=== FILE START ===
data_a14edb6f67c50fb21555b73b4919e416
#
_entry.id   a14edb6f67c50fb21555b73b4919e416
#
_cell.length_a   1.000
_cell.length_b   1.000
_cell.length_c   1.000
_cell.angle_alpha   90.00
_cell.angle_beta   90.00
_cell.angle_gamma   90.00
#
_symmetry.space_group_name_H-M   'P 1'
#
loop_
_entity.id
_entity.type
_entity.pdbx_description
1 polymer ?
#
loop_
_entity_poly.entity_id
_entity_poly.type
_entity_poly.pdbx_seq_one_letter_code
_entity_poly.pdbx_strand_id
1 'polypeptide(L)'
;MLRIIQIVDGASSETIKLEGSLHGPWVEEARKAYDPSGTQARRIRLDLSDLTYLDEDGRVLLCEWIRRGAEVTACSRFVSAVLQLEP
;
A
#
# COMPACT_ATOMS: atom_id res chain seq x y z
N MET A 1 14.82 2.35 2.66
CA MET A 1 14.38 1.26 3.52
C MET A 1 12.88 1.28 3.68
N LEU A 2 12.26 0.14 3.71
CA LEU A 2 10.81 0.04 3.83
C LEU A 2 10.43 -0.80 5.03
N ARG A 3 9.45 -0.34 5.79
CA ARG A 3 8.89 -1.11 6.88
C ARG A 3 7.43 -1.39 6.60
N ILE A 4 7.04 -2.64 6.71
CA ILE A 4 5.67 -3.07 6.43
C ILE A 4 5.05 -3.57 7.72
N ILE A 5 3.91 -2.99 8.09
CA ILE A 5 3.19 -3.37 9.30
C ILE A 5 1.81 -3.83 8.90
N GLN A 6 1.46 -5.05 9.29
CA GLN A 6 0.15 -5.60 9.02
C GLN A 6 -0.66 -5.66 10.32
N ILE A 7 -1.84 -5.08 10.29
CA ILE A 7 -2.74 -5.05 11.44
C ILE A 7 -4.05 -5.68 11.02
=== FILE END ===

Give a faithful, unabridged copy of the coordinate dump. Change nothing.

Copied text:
data_a14edb6f67c50fb21555b73b4919e416
#
_entry.id   a14edb6f67c50fb21555b73b4919e416
#
_cell.length_a   1.000
_cell.length_b   1.000
_cell.length_c   1.000
_cell.angle_alpha   90.00
_cell.angle_beta   90.00
_cell.angle_gamma   90.00
#
_symmetry.space_group_name_H-M   'P 1'
#
loop_
_entity.id
_entity.type
_entity.pdbx_description
1 polymer ?
#
loop_
_entity_poly.entity_id
_entity_poly.type
_entity_poly.pdbx_seq_one_letter_code
_entity_poly.pdbx_strand_id
1 'polypeptide(L)'
;MLRIIQIVDGASSETIKLEGSLHGPWVEEARKAYDPSGTQARRIRLDLSDLTYLDEDGRVLLCEWIRRGAEVTACSRFVSAVLQLEP
;
A
#
# COMPACT_ATOMS: atom_id res chain seq x y z
N MET A 1 14.82 2.35 2.66
CA MET A 1 14.38 1.26 3.52
C MET A 1 12.88 1.28 3.68
N LEU A 2 12.26 0.14 3.71
CA LEU A 2 10.81 0.04 3.83
C LEU A 2 10.43 -0.80 5.03
N ARG A 3 9.45 -0.34 5.79
CA ARG A 3 8.89 -1.11 6.88
C ARG A 3 7.43 -1.39 6.60
N ILE A 4 7.04 -2.64 6.71
CA ILE A 4 5.67 -3.07 6.43
C ILE A 4 5.05 -3.57 7.72
N ILE A 5 3.91 -2.99 8.09
CA ILE A 5 3.19 -3.37 9.30
C ILE A 5 1.81 -3.83 8.90
N GLN A 6 1.46 -5.05 9.29
CA GLN A 6 0.15 -5.60 9.02
C GLN A 6 -0.66 -5.66 10.32
N ILE A 7 -1.84 -5.08 10.29
CA ILE A 7 -2.74 -5.05 11.44
C ILE A 7 -4.05 -5.68 11.02